Nov. 26, 2008
There's been a King Tom. Right now there's a King Sal. Could there be a King Marty on the way?
As ethics investigations and a fight over who will be the next House speaker roil Beacon Hill, Rep. Martin Walsh's name has cropped up in news reports and within the walls of the State House as a candidate to succeed Speaker Salvatore DiMasi, a Boston Democrat. Read more
Nov. 20, 2008
Sen. Dianne Wilkerson resigned Wednesday, after her indictment Tuesday on federal charges that she took $23,500 in bribes to take legislative action.
Wilkerson had come under heavy pressure from colleagues, who voted to ask for her resignation within days of her arrest last month.
Her resignation marks the end of a Senate career that saw her come to prominence as one of the state's few prominent African American politicians in the early 1990s, champion a string of progressive causes, and run into a long list of ethical violations and legal problems, including tax evasion. Read more
Nov. 19, 2008
House Majority Leader John Rogers, whose bid to succeed Speaker Salvatore DiMasi suffered a setback last week when rival House Ways and Mean chair Robert DeLeo gathered scores of supporters in a show of strength, has begun calling members and asking them to remain loyal to DiMasi as whispers grow louder of eroding support for the speaker. Read more
Nov. 19, 2008
Conversations on the prospects for next year's city council race rarely fail to come to the question of gender equity. Only one female - Dorchester's own district three councillor Maureen Feeney - currently holds elected office in City Hall, though women make up over half of the city's population.
This seeming strategic advantage for one or more women in Election 2009 is finally drawing a few qualified candidates out of the woodwork. Read more
Nov. 12, 2008
State Sen. Dianne Wilkerson, who was photographed by the FBI allegedly stuffing bribe money under her sweater, says she's not resigning immediately because she wants an orderly transition. Wilkerson made the statement despite a vote by the Massachusetts Senate last week calling on her to give up her seat. Senators also sent the matter to the Senate Ethics Committee.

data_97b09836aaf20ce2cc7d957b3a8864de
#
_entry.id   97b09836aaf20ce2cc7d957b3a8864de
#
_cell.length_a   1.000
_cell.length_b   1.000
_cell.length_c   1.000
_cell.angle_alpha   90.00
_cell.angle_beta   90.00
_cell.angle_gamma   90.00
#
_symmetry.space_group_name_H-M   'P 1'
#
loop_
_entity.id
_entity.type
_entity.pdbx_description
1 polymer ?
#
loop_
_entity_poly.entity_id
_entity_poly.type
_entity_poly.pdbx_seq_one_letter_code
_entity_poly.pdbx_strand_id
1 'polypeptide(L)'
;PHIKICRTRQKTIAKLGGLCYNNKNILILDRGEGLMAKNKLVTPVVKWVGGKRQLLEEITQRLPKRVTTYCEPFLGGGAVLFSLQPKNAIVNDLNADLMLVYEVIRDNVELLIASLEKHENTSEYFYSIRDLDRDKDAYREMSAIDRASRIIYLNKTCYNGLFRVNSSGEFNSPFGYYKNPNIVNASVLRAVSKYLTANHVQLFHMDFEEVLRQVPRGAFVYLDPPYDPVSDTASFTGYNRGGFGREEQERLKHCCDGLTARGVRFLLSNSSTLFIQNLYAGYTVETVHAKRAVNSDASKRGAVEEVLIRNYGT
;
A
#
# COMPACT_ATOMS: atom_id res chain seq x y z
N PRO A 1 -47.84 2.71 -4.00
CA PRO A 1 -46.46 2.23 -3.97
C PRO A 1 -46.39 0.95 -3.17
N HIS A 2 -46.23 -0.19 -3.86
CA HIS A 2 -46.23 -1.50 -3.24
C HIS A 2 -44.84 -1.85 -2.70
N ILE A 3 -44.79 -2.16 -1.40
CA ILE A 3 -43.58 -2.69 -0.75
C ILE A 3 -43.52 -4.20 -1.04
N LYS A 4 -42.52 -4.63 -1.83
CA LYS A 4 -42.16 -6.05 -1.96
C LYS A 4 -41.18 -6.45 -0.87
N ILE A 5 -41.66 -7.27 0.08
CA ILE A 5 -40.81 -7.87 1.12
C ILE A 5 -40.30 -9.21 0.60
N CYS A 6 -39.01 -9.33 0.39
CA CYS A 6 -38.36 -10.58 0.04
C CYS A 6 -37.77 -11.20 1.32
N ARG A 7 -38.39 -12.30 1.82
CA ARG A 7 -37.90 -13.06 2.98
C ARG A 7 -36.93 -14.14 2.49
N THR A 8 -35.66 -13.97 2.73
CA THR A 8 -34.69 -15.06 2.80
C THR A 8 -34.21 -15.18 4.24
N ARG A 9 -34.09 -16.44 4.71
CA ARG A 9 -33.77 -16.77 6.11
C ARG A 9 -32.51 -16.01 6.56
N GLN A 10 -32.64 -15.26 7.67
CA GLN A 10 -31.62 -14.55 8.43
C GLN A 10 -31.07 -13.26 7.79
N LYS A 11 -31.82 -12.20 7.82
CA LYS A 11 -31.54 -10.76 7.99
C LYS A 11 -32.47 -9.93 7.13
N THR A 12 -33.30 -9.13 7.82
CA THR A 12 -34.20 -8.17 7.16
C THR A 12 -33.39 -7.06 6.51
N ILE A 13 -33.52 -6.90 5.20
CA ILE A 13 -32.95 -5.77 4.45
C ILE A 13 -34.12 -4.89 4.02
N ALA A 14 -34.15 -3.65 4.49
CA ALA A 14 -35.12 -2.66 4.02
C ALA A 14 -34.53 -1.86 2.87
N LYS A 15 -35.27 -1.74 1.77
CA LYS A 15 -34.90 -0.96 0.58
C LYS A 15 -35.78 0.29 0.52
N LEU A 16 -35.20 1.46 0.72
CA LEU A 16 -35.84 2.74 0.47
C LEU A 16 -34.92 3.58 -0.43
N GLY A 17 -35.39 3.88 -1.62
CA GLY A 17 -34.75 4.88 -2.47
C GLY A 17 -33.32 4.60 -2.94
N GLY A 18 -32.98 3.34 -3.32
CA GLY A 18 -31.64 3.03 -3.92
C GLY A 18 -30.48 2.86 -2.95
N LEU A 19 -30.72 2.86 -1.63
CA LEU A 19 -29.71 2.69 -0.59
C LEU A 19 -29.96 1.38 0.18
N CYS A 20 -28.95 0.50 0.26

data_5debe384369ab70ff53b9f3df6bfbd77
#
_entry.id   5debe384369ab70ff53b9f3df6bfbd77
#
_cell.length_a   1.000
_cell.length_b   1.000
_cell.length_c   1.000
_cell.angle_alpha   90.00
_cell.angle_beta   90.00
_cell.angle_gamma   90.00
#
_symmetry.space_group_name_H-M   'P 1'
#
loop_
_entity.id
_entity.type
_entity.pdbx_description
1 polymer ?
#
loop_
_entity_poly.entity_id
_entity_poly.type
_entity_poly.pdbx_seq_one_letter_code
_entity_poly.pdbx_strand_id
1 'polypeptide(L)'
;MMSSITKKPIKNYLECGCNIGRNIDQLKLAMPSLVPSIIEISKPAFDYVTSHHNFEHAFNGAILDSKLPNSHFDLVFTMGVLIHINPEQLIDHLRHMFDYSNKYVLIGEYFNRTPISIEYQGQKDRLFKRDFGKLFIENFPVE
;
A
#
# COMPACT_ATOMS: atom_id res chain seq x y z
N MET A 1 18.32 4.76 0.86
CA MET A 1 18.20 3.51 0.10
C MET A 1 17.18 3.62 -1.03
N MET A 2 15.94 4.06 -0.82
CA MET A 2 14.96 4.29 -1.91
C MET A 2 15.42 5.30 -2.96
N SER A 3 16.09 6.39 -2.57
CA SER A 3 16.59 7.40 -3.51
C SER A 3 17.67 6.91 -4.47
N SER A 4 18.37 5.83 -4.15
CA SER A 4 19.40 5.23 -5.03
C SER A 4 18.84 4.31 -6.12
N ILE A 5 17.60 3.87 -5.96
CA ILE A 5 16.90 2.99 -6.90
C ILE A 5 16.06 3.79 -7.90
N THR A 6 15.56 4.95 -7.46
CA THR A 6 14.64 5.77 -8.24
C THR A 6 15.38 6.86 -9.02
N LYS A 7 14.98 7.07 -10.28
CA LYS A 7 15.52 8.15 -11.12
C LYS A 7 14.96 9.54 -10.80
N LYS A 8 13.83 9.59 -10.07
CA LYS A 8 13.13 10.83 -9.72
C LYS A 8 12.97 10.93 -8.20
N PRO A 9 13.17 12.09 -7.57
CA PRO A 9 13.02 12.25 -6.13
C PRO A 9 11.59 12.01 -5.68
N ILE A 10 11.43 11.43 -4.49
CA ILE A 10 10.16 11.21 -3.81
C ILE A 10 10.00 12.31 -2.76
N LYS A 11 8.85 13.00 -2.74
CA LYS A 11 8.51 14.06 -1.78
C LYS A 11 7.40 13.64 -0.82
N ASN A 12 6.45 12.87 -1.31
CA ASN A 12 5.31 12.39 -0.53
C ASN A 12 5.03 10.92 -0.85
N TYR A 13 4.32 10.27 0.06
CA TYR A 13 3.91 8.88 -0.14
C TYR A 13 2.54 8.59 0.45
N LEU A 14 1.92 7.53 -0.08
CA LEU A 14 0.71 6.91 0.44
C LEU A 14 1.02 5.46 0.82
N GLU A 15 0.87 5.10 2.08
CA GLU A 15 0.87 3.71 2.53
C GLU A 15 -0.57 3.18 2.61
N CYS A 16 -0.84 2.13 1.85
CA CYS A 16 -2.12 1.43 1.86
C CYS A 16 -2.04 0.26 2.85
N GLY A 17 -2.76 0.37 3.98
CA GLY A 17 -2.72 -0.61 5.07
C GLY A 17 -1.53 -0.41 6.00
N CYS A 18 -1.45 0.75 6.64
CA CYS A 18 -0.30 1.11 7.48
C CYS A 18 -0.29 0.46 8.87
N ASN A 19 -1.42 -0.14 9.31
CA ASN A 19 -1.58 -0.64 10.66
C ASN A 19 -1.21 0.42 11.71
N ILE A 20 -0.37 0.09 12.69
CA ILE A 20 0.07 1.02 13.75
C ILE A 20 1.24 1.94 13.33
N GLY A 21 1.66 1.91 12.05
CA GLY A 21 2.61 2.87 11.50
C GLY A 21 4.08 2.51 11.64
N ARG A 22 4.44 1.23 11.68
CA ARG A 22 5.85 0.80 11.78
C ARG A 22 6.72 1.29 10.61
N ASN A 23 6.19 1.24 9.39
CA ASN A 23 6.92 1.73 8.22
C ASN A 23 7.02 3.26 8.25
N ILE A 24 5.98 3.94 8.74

In a written statement, Wilkerson said she's still planning to resign, but couldn't set a date, noting that there are just "60 days remaining in this legislative session.'' Read more
There were only two people standing on the traffic island in middle of Blue Hill Avenue with an Obama-Biden sign, but horns could be heard for several blocks around.
It was election day in Grove Hall.
Propping up the blue sign were the founder of the local radio station, TOUCH FM 106.1, Charles Clemons, and the executive director of the Grove Hall Neighborhood Development Corp., Sister Virginia Morrison. Each of them held the sign with one hand and waved at the traffic with the other. And whenever they waved, someone answered with a triumphant honk. Read more
Maureen and Larry Feeney
Larry and Maureen Feeney will be among the honorees at this Friday's 24th annual Caritas Carney Hospital Awards Dinner on at the Seaport Hotel in Boston. The Dorchester couple will be the recipients of the Andrew Carney Humanitarians of the Year award.
Larry Feeney has served as the Caritas Carney Foundation Board President for the past three years. Maureen Feeney is the president of the Boston City Council. Read more
Nov. 6, 2008
It is inevitable that there will be a changing of the guard relative to representation for people of color at the State House. With the defeat of Dianne Wilkerson in the primary and her recent indictment, the communities of color could lose their most articulate and effective voice in the Legislature. Read more
In his victory speech Tuesday night, Barack Obama told about a woman from Atlanta. "She is a lot like the millions of others who stood in line to make their voice heard in this election," he said, "except for one thing: Ann Nixon Cooper is 106 years old. She was born just a generation past slavery; a time when there were no cars on the road or planes in the sky; when someone like her couldn't vote for two reasons, because she was a woman and because of the color of her skin. Read more
The 2008 presidential race has consumed the attention of the nation and true-blue Boston for nearly a year now, even though Barack Obama has dominated the polls locally. But the Reporter's temperamental seismograph is already picking up tremors from the election one year hence. Read more